Wednesday, October 18, 2017

Our Little Sister (2015): Exploring Forgiveness and Trust

Title: Our Little Sister
Director: Hirokazu Koreeda
Language: Japanese
Rating: PG

Our Little Sister is a movie that brings more beauty into the world, not just entertainment. It doesn't show unnecessary drama. Any tension arises from the characters' circumstances; the writers didn't shoehorn arguments into the plot. Much of the movie is grounded in what makes life beautiful, like sharing food and conversation with loved ones. I also like how the movie explores forgiveness and trust.

Three adult sisters who live together learn that their estranged father has passed away. He had abandoned his family for a love affair with a woman who became his second wife. His first wife, the sisters' mother, also wound up abandoning them at some point after. The eldest sister, Sachi (Haruka Ayase), stepped into the role of mother for her younger sisters.

When they attend his funeral, they meet their teenaged half-sister, Suzu (Suzu Hirose), for the first time. Their reaction to her is curiosity and kindness, and they invite her to live with them.

Tuesday, October 17, 2017

Halibut Point State Park is Amazing

In early September, I went on a vacation for a few days to Boston and to some of the towns within commuting distance, including Rockport on the Cape Ann Peninsula. The highlight in Rockport was walking from the center of town to Halibut Point State Park.

It used to be a granite quarry, and the quarry is full of water now. It's stunning.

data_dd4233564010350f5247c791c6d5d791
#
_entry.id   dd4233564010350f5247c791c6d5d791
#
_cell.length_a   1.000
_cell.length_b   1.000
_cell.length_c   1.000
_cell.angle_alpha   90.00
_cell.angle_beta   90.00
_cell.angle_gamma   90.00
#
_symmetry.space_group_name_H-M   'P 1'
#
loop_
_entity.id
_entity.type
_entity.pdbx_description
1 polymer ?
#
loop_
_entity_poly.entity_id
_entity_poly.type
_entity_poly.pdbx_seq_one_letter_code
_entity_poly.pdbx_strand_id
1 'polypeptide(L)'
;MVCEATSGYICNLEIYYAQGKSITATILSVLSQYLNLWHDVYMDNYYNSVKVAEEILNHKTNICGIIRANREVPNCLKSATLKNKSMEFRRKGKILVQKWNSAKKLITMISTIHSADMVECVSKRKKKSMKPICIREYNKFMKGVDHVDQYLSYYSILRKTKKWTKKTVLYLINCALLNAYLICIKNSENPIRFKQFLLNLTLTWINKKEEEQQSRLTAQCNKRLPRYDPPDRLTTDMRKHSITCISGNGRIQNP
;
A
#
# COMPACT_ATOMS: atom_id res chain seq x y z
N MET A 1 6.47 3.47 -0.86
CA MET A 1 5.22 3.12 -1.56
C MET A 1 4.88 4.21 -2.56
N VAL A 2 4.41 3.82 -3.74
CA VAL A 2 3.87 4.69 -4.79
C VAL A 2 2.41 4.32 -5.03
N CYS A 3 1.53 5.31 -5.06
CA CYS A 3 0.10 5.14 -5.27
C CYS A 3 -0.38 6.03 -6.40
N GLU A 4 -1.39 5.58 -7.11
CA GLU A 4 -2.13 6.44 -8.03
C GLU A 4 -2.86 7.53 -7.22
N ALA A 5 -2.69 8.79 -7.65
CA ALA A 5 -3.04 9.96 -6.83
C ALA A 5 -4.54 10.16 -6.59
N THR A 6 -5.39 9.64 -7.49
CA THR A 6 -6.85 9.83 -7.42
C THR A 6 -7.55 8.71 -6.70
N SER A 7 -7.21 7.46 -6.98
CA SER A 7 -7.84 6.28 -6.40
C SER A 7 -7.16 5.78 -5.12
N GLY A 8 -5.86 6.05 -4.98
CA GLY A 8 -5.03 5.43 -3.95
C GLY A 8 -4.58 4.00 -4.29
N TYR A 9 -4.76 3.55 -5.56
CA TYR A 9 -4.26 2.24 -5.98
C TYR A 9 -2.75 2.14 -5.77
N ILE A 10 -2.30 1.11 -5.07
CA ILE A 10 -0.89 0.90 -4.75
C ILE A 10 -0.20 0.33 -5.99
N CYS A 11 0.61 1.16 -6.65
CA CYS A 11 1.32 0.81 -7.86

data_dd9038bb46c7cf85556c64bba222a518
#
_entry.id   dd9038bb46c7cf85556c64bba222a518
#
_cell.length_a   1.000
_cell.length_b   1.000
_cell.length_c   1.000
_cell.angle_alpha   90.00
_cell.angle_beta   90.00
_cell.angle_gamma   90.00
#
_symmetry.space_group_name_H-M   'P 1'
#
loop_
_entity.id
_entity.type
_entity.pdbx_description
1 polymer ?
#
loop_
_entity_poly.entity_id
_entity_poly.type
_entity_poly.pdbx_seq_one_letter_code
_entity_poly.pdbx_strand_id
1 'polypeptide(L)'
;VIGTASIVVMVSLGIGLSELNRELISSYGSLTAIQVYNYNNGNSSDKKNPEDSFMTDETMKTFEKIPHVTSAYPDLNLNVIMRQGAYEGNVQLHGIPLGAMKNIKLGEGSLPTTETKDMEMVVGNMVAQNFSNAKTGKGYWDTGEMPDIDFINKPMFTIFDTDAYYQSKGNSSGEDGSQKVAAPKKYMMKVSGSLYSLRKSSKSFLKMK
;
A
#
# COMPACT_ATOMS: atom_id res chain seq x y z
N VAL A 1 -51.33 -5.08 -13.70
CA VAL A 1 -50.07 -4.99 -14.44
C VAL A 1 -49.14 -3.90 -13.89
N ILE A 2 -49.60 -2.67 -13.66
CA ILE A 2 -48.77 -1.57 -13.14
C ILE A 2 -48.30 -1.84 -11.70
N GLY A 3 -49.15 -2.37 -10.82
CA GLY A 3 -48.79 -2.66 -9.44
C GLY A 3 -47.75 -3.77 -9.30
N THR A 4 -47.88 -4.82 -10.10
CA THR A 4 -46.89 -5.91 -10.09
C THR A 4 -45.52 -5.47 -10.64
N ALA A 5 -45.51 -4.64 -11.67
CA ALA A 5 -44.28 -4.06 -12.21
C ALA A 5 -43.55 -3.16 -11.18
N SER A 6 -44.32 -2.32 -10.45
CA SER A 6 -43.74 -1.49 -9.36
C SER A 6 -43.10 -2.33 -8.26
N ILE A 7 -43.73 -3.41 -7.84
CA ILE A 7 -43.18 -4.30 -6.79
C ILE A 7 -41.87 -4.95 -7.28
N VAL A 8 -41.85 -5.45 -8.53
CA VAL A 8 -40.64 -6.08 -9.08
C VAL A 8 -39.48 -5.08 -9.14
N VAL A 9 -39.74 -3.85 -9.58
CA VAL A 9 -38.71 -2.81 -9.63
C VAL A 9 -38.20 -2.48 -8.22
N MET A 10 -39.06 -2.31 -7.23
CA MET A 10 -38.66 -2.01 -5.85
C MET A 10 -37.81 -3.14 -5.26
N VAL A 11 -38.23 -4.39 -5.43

Along with walking around the quarry, you can look out over the ocean.


And head down to a beach layered in slabs of rock.


Have a picnic here.


The walk to and from town is also wonderful, with beautiful yards and gardens along the way, and openings to the sea that tease the imagination.


I felt lucky to visit these places.

Wednesday, October 11, 2017

Week in Seven Words #366

A fun evening of Code Names, drinks, and food.

They're helping her learn the distinction between cool weird and uncool weird. Cool weird is when you make silly faces with your friends for Instagram, maybe use a filter or app that gives you puppy ears and big glasses. Uncool weird isn't a sanctioned strangeness. Even if it's creative and doesn't harm anyone, it's suspect.

She folds Trident gum wrappers into birds.

The alarm over the door begins to shriek. A worker approaches it with a grimace, then walks away. A minute later, another worker comes along, grimaces and walks away. Another minute goes by, with another grimace.

The word 'problematic' has started to bug me. People often use it in a way that's lazy and full of insinuation. "That book is problematic." Meaning? A vague unease, a condemnation without a coherent argument.

Hearing about war gives him a thrill. It's the swagger of war he likes, the way deep-voiced media figures growl a threat of reprisal.

An empty plaza framed by ads, shrubs, and an office building that looks like a fort.

Week in Seven Words #365

He tips his hat and wishes me a good afternoon. It's sunny out, and he's serene. It really is a good afternoon.

Fingerprints of sunlight on faded brick and joyful murals.

In the gap between brownstones, there's a fenced off dirt plot, studded with rocks. Two cats inhabit it. One sprawls on a bed of sunlight. The other watches me with menacing alertness.

Kids seize each other in headlocks outside the department store in front of the mannequins and pink placards, as they wait for their mom to finish shopping.

In their community, neighbors, friends, and coworkers will show up with trays of food in the days after childbirth.

She sleeps in a warm crescent against my stomach.